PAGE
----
The world of hauling short haul freight, defined as lanes of 250 miles one way, is certainly one that can be lucrative and command a high revenue per mile if executed properly. At the end of the day, it is the goal of leadership, operations, and professional truck drivers to run as many miles per day as quickly, efficiently, and safely as possible; after all, the money is made when trucks are on the road.
Pricing of short haul lanes all comes down to utilization. The dynamics involved with hauling short haul freight can be challenging and costly in labor and equipment if it isn’t utilized properly.
From a revenue perspective, truck lines have a goal for each truck; which can varies depending on the trucking company. If your revenue goal per truck is $750.00 per day, then you must deliver 2 loads per day to achieve that goal on short haul lanes. Utilization of the truck on a short haul is only part of the battle. Who drives the truck, hours of service regulations, and the driver’s home time expectations are all included in the equation to determine short haul trucking rates.
With truck drivers in high demand and trucking companies altering their freight networks to attract drivers, it’s understandable for a carrier to add short haul freight into their mix to help fill those empty trucks. After all, in survey after survey the biggest factors for drivers is home time, and short haul loads can get them home several days a week, if not every day.
Most professional truck drivers are paid by the mile, so it is in their best interest to cover as much distance in one day as safely as possible. Additionally, there are hours of service requirements for all professional truck drivers that limit the amount of time the driver can be driving or on duty before needing to take a short 30-minute break or a 10-hour restart. If the driver is local, and drives a day cab, it is imperative that he/she make it back to the terminal before the available hours for the day run out.
Typically, in a short haul situation, for simplicity sake, the driver will head out very early in the morning, make the 1st delivery sometime before 12 noon, and either drop and hook or live unload. Then, in a perfect world, the driver will pick up his or her next load within a relatively short distance, make their 2nd delivery close to their terminal, and return home and be done for the day. However, perfect scenarios such that, are few and far between.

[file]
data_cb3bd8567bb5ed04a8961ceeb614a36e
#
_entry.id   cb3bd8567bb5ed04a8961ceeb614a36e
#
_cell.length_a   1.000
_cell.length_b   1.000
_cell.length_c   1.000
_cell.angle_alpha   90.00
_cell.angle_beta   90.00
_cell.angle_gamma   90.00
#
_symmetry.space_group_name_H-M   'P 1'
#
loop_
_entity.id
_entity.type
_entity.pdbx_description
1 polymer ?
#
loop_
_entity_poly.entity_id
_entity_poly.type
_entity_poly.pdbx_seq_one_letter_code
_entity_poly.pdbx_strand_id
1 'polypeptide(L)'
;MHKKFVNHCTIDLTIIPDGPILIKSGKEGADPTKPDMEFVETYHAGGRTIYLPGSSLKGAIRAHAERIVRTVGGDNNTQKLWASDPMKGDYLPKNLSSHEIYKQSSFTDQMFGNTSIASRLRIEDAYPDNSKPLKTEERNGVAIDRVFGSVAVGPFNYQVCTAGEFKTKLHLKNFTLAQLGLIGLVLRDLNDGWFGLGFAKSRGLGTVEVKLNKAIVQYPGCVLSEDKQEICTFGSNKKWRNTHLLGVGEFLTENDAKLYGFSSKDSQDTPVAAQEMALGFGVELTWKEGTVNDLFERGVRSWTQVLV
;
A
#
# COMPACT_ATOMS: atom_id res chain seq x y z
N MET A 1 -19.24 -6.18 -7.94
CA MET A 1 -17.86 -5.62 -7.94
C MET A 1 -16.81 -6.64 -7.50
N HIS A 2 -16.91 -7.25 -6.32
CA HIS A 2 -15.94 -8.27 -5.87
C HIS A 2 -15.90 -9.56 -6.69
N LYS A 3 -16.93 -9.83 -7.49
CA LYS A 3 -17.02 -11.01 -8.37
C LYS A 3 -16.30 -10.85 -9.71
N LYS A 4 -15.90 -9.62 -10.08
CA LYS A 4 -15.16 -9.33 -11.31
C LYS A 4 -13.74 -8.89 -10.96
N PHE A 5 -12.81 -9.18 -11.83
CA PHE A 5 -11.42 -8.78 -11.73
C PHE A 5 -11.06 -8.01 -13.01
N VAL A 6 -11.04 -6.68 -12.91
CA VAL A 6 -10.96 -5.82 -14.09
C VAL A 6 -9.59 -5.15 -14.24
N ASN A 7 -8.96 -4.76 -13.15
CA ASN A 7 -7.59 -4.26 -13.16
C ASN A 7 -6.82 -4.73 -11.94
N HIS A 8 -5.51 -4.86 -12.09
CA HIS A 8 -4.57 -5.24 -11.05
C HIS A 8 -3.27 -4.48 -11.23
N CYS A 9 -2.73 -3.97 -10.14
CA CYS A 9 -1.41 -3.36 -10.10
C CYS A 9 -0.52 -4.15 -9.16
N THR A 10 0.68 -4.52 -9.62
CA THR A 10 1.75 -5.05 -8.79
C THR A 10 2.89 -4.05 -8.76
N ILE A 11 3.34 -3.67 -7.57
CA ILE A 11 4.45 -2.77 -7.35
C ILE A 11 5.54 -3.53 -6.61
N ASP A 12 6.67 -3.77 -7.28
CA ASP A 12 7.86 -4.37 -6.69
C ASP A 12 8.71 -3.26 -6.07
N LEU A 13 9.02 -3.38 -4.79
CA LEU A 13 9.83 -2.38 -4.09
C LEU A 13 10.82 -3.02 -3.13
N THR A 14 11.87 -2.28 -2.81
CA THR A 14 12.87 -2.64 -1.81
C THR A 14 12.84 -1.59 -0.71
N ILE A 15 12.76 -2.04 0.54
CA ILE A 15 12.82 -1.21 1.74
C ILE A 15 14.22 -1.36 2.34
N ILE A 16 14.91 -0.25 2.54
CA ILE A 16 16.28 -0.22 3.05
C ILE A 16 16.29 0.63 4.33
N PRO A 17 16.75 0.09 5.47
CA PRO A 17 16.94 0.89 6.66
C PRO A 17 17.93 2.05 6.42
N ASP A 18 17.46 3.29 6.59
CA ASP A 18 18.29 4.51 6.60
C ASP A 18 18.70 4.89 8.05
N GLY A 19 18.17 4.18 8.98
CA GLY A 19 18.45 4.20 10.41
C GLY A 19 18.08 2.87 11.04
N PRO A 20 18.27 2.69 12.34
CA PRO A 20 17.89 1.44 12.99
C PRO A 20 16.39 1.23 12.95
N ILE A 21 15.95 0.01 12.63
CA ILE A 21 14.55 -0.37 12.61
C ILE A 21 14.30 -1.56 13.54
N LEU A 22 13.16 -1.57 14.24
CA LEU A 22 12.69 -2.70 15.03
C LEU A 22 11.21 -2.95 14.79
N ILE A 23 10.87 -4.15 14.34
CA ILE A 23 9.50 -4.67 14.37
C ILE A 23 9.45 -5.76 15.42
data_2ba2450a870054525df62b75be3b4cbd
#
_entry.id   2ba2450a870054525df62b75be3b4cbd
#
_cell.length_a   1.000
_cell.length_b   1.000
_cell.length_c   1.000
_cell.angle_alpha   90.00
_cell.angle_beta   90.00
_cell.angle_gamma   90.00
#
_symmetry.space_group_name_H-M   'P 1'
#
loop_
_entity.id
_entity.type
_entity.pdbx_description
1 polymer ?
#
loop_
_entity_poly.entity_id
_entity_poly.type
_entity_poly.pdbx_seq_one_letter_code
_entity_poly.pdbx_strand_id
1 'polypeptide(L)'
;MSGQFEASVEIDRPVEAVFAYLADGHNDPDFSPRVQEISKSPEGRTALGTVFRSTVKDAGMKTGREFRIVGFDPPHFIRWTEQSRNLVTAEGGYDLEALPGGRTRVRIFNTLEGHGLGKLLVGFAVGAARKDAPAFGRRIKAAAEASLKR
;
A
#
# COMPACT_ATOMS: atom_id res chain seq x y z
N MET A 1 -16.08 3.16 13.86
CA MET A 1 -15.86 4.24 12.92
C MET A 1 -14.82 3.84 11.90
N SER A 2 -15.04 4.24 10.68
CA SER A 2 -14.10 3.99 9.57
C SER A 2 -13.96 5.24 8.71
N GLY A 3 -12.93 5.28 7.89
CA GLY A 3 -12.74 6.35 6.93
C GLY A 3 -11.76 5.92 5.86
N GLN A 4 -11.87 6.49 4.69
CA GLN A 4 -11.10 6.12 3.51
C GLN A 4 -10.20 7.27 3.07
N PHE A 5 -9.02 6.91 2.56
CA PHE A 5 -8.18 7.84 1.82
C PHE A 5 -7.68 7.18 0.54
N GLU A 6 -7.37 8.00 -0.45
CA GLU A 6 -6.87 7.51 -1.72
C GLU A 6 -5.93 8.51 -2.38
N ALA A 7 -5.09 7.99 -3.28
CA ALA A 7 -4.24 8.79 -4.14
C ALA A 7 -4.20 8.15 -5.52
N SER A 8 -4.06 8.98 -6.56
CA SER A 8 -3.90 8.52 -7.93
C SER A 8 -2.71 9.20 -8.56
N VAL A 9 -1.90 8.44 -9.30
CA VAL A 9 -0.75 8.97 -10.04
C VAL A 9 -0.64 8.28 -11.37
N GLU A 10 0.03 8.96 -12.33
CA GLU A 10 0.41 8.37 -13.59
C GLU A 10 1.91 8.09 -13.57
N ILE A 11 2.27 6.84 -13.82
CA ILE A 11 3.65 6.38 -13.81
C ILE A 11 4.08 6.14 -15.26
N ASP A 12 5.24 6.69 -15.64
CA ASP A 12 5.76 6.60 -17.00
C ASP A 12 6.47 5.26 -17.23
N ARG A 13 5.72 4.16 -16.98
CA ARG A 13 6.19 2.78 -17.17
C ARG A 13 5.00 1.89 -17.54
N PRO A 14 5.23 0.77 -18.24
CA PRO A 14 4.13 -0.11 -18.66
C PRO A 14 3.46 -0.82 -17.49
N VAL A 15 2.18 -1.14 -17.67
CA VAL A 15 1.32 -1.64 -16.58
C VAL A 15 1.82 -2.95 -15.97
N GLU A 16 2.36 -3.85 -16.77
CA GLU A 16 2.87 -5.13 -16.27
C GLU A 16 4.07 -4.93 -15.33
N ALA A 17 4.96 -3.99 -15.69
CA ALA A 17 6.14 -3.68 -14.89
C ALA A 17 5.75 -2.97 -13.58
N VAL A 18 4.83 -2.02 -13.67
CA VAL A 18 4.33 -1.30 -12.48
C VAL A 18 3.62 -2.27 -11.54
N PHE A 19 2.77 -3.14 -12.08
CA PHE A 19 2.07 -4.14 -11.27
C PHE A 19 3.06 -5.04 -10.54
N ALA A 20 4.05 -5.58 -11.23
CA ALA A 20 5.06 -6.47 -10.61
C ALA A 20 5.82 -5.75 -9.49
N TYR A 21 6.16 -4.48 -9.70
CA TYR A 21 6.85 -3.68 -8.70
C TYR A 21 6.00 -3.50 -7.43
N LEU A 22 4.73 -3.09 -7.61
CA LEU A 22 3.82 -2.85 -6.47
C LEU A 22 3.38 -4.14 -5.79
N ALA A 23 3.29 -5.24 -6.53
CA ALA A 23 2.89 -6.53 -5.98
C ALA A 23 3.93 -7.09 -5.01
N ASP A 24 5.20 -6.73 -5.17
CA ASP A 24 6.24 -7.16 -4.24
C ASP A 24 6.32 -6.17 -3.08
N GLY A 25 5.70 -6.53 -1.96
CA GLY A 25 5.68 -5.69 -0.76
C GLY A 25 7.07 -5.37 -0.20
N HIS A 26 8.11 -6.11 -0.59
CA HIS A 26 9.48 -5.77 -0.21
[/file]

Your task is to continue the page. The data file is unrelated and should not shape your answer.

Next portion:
Other administrative factors play a role in the expense of a short haul trucking rate as they are more “operations intense” is increased. Interaction between the driver, customer, customer service, and the dispatcher due to more pick-ups and deliveries in a day; compared to long haul freight where a driver may pick-up a load and not deliver for 2-3 days.
The dispatcher spends more time managing the driver on a short haul lane than long haul. The driver must report to their dispatcher on their pick-ups, deliveries, status updates, etc. Then, the dispatcher needs to update the TMS so the CSR can update the customer with pick-up and delivery times either via email, phone, EDI, or whatever type of software the customer utilizes for notifications. Other administrative costs include more bills of lading to manage and more invoices sent out to customers.
Problems snowball when your load strategy doesn’t go as planned, which is a common occurrence in the world of trucking.
For example, expanding on the driver’s sample day above; on the 2nd leg of the trip they get held up at the loading dock for any number of reasons: it could be they missed their appointment time due to traffic, or they got stuck behind an accident, or they were held up at the last delivery and had to wait for an open dock, or simply the freight wasn’t ready yet. Either way, it happens every day.
So now the driver is stuck at the dock for 3 to 4 hours as their hours of service are ticking away while they wait to get loaded. Which means, they must make it to their 2nd delivery before 4pm to get unloaded then back to the home terminal, all before their hours of service clock runs out.
Once it becomes clear that the driver will not make it to their 2nd delivery, they must either stop to take their 10-hour break before making delivery, thus making the load late, or go back to the terminal and have the load re-powered with another driver to make delivery, hopefully on time or the next day.
In either scenario, the revenue that truck is now out approximately half of the revenue needed for that day, the driver’s miles for the day are low, and the dispatcher spent an over abundance of time re-dispatching that load to a new driver so it can arrive on time. If scenarios like this happen twice a week, then we have missed out on a full day’s revenue by the end of the week.
Another obstacle is that not every shipper or consignee has the same shipping/receiving hours or follow the same procedures. The more research customer service can do into the shipper and receiver ahead of time can help mitigate those variables. This can be very difficult to do; as getting information from shippers/receivers in order to understand their procedures is not an easy task, it can pay off in the end; in helping the bottom line and eliminating a few headaches for the entire team.
While I didn’t cover all the scenarios that make short haul freight expensive, I covered the bigger issues as to why short haul moves command a higher rate per mile, and why even the best laid plans sometimes don’t work out. With so many variables involved in trucking, it’s difficult to price this type of freight to account for all of them.
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